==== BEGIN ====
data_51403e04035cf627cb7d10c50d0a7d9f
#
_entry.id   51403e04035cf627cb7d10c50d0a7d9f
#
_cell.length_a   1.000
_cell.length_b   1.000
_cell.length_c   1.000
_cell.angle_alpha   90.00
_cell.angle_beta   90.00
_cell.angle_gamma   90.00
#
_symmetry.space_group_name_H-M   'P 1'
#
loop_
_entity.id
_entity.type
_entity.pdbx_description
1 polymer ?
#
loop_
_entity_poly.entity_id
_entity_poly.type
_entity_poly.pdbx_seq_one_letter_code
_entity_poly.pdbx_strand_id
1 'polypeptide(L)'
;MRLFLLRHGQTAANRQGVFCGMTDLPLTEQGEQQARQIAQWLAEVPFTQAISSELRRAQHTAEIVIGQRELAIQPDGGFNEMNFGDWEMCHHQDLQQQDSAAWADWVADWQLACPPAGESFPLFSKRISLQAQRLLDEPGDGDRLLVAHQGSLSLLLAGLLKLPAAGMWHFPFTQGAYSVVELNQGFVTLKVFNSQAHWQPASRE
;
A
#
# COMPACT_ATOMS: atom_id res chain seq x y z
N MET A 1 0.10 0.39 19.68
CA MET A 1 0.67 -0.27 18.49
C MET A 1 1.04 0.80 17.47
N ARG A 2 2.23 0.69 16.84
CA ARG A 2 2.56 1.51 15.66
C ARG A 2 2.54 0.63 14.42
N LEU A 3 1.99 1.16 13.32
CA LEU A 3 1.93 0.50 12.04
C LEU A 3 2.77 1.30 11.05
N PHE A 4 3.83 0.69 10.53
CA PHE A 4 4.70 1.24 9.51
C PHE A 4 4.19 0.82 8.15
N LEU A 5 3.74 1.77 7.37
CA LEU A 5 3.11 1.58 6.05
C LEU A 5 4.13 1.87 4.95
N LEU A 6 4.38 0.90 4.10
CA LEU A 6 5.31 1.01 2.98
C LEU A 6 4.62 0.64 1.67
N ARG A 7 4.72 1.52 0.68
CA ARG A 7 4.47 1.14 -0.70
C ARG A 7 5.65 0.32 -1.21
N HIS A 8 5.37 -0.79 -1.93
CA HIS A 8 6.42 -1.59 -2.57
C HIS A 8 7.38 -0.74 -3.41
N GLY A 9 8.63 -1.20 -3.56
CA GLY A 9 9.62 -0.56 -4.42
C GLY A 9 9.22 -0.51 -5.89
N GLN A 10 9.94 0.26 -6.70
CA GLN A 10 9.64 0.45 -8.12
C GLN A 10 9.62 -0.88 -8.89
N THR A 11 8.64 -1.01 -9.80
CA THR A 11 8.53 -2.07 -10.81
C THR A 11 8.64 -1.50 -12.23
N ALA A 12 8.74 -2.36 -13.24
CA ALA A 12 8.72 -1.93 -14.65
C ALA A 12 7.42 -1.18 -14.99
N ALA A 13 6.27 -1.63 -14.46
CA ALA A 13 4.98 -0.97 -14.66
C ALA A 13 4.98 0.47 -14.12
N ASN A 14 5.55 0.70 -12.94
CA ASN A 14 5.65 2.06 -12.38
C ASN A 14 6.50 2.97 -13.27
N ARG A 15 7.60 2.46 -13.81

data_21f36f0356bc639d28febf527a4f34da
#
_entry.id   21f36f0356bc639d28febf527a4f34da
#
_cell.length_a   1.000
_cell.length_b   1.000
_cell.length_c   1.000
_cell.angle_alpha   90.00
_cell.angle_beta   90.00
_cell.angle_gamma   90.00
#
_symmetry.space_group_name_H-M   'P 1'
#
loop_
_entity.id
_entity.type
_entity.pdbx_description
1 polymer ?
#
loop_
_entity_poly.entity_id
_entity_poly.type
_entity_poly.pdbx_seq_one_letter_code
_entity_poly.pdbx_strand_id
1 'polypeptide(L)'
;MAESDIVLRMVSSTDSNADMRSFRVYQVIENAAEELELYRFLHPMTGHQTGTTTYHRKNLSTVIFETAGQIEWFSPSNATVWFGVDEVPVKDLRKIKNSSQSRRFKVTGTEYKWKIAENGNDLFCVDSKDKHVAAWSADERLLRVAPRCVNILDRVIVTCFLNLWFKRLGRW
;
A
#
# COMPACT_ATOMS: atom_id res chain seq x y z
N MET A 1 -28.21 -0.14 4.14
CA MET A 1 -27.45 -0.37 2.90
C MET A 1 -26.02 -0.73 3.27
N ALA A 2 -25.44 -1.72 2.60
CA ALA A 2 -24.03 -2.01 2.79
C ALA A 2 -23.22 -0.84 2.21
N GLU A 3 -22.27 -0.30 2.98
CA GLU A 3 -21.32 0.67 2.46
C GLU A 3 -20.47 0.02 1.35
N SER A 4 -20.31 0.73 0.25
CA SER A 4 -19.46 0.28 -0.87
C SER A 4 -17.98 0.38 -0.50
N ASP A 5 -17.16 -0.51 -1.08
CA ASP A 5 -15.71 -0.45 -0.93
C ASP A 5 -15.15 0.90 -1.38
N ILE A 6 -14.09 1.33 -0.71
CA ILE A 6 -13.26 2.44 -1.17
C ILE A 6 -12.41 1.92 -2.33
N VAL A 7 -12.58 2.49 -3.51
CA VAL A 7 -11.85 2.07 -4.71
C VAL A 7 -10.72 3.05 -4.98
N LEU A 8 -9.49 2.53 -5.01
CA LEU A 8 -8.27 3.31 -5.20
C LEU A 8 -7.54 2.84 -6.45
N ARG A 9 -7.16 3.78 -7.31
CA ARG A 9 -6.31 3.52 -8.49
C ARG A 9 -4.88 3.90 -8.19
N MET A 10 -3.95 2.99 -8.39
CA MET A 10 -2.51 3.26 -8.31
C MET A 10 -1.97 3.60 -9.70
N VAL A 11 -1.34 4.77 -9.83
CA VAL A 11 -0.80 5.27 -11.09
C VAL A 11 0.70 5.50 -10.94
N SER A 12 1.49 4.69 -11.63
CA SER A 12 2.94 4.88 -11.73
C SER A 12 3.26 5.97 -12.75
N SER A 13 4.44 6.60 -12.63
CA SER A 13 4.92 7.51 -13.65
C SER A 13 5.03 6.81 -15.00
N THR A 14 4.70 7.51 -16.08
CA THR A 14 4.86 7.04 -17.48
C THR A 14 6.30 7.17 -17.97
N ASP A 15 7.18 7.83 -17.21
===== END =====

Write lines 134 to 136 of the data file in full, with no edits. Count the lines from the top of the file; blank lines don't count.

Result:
N VAL A 11 -1.34 4.77 -9.83
CA VAL A 11 -0.80 5.27 -11.09
C VAL A 11 0.70 5.50 -10.94